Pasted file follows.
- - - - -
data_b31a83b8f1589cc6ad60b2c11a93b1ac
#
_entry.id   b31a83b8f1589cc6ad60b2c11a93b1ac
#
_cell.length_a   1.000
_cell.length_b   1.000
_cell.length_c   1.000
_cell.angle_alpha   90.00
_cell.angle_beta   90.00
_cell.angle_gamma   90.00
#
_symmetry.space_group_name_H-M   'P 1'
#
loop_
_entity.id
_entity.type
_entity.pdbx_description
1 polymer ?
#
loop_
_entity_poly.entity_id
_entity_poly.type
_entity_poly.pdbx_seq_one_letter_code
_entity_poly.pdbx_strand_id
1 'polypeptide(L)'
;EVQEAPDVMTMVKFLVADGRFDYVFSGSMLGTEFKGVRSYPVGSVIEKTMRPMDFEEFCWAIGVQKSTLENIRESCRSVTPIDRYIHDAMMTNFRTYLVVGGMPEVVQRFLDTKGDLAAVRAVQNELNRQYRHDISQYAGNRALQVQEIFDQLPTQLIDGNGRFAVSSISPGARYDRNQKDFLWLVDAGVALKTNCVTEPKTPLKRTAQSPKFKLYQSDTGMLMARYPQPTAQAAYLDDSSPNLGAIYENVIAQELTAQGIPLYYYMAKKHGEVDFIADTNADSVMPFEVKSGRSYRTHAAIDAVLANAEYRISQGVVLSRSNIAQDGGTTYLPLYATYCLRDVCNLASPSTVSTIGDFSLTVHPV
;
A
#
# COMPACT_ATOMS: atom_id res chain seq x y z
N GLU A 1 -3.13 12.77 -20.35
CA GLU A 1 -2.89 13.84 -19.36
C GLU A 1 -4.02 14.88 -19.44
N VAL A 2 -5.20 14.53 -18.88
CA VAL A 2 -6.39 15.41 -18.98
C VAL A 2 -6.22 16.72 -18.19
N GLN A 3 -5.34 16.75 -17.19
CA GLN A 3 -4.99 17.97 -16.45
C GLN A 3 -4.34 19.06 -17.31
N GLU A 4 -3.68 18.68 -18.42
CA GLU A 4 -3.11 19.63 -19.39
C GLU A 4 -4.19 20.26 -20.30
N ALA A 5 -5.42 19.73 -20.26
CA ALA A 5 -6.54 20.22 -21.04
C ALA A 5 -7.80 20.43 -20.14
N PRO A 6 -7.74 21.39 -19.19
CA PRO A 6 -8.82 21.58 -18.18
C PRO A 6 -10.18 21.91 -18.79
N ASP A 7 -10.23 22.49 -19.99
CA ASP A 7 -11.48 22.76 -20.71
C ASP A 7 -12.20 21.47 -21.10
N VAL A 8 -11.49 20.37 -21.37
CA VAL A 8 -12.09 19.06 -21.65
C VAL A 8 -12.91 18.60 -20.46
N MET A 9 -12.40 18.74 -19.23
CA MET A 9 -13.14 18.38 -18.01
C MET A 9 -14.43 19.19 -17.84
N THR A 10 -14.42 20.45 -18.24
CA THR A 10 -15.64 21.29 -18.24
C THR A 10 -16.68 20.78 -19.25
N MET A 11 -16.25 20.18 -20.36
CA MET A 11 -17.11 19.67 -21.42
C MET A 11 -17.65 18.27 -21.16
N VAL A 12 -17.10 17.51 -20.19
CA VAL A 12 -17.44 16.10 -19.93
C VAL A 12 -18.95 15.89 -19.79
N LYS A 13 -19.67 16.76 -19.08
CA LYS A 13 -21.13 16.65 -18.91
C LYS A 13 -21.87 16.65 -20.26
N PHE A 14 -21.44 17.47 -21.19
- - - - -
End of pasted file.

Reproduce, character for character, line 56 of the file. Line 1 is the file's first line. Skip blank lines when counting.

CA MET A 9 -13.14 18.38 -18.01